101. Writing and noodling

We’ve had the pleasure of meeting and appearing alongside Phil Langran on many previous occasions (see Post 36, Post 70, Post 85 and Post 97). This time Carolan gets to spend a few weeks with Phil as part of our residency programme, hearing about his inspirations, how he learned to play and write, and capturing some recordings of songs both old and new. Thanks for hosting Phil and for the new song! Over to you …

Phil Langran with Carolan (courtesy of Jenny Langran)

Song-writing and guitar noodling I

Having been given some time with the magnificent Carolan guitar I thought I’d share a thought or two about song-writing.

I started playing guitar in my teens, spurred on by a wonderful BBC programme, ‘Hold Down a Chord’, hosted by John Pearse. The first tune I nearly learned was ‘My Creole Belle’ by Mississippi John Hurt. The ‘Rocking Thumb’ technique gave me an opportunity to nearly play many of the songs I heard in folk clubs. After many happy hours and days and months noodling around with this pattern I realised the unlikelihood of catching up with Mississippi John (or indeed Ralph McTell, Tom Paxton et al). But I still desperately wanted to be a song-writer. So I worked on every chord, guitar technique and song-form that seemed within my capabilities. And I attempted lyrics that would communicate my windswept and interesting folksinger’s soul.

My Creole Belle and One Horse Town: performed by Phil Langran

Why not google around for Mississippi John? Here’s a good place to start

You Got To Walk That Lonesome Valley by Mississippi John Hurt

Fast forward half a century and I can still find my way into writing new songs via the established styles and techniques, not least the many invaluable ideas introduced by John Pearse and practised by countless immensely talented singer/songwriters. Thanks to Steve Benford and the Mixed Reality Lab for the opportunity to look back fondly on the days of denim and centre-partings.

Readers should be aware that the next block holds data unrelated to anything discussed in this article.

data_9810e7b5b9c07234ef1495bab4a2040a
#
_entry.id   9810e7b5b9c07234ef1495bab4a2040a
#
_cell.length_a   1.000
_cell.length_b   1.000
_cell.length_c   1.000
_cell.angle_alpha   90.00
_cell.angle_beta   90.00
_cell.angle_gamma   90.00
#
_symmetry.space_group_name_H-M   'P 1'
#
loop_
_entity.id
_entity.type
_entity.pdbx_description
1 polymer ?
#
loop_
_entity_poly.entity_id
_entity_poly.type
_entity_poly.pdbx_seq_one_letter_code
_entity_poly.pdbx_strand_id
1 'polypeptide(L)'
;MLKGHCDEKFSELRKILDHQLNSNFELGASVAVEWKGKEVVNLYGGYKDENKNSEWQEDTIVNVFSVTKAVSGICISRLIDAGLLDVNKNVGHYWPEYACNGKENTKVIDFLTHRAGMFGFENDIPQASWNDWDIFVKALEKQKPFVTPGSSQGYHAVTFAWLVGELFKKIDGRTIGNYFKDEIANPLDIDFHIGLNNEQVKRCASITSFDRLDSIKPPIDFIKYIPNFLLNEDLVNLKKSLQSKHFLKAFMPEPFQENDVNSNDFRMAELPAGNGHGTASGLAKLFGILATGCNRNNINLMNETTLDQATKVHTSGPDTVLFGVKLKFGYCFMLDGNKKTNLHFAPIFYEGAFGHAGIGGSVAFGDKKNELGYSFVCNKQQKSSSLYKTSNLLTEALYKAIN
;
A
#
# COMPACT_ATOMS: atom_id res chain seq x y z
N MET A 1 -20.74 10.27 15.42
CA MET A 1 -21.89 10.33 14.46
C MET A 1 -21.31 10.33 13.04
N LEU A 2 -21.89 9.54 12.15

Song-writing and guitar noodling II

Another session with the Carolan guitar and the Mississippi John Hurt ‘rockin’ thumb’ finger-picking style.

Trawling through the dusty archives (now there’s a stage name) I realised just how often I’ve nicked that guitar trick in my many years as a suburban hobo. Of course I’ve stolen many other guitar-lickin’ ‘n pickin’ ideas, but this is the one to which I most often return when faced with the dreaded song-writer’s block.

The two songs here, ‘You’d Be Right’ and ‘Black Mountain Blues’, date from the 1980s and a fruitful time in Leeds, playing in a band called The Spencer Brothers, and watching the masterful Steve Phillips and Brendan Croker in local pubs and clubs. But that’s enough autobiographical old waffling.

You’d Be Right and Black Mountain Blues: written and performed by Phil Langran

Song-writing and guitar noodling III and IV

Having further use of the Carolan guitar I took the opportunity to re-visit some more of my songs from the dusty archives of the last century. ‘Last Train Song’ is from the late 1990s, and yes, there’s that fingerpicking guitar style again.

Last Train Song: written and performed by Phil Langran

In the midst of all this nostalgia I also wrote a new one. This is an attempt to balance apprehension and hope in the same piece: it’s called ‘Strike the Set’.

Strike the Set: written and performed by Phil Langran

One thought on “101. Writing and noodling

  1. Pingback: 102. Performing With Artcodes – Carolan Guitar

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